A few years back I was getting ready to go on stage for a duo concert for the opening of a new concert hall with a violinist friend and as we walked on I slipped on the brand new varnished wooden floors and fell flat on my back. It was extremely embarrassing, however, we laughed about it a lot backstage and still do now. And thankfully my violin was fine!

You’ve travelled widely. Where do you feel most at home?
I don’t need much to feel at home. A cup of herbal tea, a book, a blanket and some of my family and friends around is all I require to feel at peace.

Name three pieces of music you love
My list of favourite pieces changes constantly, and quite often it is influenced by what I am currently working on. I am soon going back on tour with the Gustav Mahler Jugendorchester so I have been listening on repeat to much of the big symphonic repertoire including all the Mahler and Bruckner symphonies. If there is one work that will never ever leave my CD cupboard it is Vivaldi’s sonatas for cello and harpsichord. My parents would play it to me as a baby to soothe me and when I was slightly older to comfort me after nightmares. Still now it calms me down when I feel stressed, anxious or sad.

What makes a great composer in your opinion?
I am not a big fan of compositions that require words or an explanation for the performer or audience. I realise that of course most composers had a reason or a purpose in mind while creating most of their works, however, I personally feel most connected to music that evokes those feelings rather than music that requires spelling out what a composer meant beforehand. Music is a journey and every performance is a unique interpretation of that music at a certain time in a certain space. Music that allows me to do exactly that is what makes in my eyes a great composer.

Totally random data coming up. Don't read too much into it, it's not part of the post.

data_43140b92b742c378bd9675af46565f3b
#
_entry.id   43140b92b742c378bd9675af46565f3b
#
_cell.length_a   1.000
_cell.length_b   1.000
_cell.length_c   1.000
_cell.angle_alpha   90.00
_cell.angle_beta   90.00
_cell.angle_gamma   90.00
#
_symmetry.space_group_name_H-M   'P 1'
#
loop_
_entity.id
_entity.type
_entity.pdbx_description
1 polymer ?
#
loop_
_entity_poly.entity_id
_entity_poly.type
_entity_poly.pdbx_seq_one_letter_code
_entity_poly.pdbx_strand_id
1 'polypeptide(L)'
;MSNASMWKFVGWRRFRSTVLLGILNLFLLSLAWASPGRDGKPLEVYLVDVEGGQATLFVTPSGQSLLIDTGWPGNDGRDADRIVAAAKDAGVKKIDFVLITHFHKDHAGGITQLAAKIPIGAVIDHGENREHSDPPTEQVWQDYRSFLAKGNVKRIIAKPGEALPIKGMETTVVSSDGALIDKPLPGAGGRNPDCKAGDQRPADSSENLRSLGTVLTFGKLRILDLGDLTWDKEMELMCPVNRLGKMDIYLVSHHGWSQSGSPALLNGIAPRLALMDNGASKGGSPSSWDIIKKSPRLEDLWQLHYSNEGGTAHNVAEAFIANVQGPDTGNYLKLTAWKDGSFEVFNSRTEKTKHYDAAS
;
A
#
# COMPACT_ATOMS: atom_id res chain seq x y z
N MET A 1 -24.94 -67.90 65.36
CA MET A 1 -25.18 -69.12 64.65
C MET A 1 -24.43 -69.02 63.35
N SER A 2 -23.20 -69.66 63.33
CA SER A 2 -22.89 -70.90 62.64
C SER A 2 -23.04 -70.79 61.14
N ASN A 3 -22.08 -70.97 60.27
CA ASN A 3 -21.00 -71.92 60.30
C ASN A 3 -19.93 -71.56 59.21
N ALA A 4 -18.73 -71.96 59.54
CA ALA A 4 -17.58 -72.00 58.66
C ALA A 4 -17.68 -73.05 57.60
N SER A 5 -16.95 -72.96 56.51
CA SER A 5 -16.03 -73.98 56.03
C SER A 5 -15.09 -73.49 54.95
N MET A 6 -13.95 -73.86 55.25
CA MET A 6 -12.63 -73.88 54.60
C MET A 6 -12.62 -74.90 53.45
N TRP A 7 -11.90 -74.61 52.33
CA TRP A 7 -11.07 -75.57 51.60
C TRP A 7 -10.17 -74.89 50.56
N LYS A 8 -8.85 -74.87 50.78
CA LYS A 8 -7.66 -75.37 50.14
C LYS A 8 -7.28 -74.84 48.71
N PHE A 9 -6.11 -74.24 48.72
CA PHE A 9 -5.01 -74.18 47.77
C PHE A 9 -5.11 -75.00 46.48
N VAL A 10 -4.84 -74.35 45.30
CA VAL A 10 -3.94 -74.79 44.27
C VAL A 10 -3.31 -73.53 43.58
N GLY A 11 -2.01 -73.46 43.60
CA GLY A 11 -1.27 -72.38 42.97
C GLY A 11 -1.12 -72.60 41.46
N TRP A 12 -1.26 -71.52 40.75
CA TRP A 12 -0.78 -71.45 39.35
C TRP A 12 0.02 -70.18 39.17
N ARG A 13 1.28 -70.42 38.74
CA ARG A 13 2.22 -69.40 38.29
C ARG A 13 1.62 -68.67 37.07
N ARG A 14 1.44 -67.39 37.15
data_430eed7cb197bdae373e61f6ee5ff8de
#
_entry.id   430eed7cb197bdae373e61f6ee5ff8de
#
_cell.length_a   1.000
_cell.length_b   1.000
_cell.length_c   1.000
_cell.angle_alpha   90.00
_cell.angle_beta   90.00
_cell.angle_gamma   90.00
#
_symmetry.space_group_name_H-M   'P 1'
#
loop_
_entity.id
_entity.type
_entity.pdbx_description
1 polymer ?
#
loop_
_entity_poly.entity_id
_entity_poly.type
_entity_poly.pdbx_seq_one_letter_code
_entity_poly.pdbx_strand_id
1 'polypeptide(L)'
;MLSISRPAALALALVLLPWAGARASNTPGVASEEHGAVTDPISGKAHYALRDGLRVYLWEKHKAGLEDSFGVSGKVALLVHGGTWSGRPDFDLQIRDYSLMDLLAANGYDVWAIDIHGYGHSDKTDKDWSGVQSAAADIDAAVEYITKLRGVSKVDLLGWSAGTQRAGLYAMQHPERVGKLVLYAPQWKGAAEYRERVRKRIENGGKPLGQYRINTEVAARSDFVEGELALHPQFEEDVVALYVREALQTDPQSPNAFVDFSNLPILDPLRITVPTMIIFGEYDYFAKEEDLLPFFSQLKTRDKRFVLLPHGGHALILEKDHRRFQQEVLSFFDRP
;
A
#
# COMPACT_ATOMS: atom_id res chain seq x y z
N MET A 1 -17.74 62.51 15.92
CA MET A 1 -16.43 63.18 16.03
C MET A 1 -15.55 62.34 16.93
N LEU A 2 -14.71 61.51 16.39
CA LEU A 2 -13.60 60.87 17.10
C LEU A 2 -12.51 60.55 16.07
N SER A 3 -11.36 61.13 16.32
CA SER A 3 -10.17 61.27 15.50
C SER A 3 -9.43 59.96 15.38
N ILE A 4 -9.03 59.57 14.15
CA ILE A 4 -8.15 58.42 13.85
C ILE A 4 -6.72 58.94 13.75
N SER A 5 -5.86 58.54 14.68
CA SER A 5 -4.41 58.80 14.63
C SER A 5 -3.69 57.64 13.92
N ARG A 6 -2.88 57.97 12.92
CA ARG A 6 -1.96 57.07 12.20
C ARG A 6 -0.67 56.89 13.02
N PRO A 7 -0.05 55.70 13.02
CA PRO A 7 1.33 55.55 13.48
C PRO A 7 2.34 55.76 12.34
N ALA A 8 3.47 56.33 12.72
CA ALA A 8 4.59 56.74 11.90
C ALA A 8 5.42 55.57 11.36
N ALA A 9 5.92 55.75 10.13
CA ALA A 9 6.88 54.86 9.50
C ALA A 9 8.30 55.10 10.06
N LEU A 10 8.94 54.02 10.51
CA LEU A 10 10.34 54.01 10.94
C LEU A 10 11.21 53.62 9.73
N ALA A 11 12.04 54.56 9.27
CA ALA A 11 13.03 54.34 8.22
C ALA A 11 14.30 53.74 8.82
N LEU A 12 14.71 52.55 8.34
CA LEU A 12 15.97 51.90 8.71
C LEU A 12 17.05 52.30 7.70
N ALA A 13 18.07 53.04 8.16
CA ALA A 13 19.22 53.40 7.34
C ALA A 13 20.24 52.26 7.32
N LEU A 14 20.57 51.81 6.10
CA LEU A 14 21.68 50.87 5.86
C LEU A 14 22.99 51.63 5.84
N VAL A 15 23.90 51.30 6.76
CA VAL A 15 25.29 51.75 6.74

What’s the best advice anyone’s given you?
My father reminds me daily to dream big and work hard. Trying and failing is better than not trying at all. It reads like very simple advice, but we all need to be reminded now and then that we need to believe in ourselves and that a lot of things we think are not possible can be achieved with focus and determination. Another piece of advice I keep close to my heart is to never to go to bed angry. We live in a very beautiful but equally cruel world and regret is one of our worst enemies.

Name six people you’d most like to invite to dinner
Charles Dickens, Meryl Streep, Jacqueline Du Pré, Claudio Abbado, the Pope and my late great grandmother. Out of all of them I probably would like to speak to my great grandmother again most. She passed away when she was 98 and was in all likelihood the wisest woman I have met in my life as well as my biggest fan. I was quite young when she died and now I am a bit older I would love to hear more about her life and have her give me her best life advice.

If you weren’t a violinist, what would you be?
Whenever I was asked this question as a child I always had a million answers at the ready and it would make all the grown-ups laugh. I wanted to be a pilot, a chef, a ballet dancer, a stewardess, a librarian, a veterinarian and a princess of course. I don’t think much has changed in that respect. Life has so many opportunities for us and I think we should all be able to indulge in lots of other interests alongside music. Of course we have limited time in a day so sadly it is not possible to develop all of them to a professional level. Currently I am especially fascinated by nutritional therapy and law and I enjoy reading up on both.

@alixlagasseVN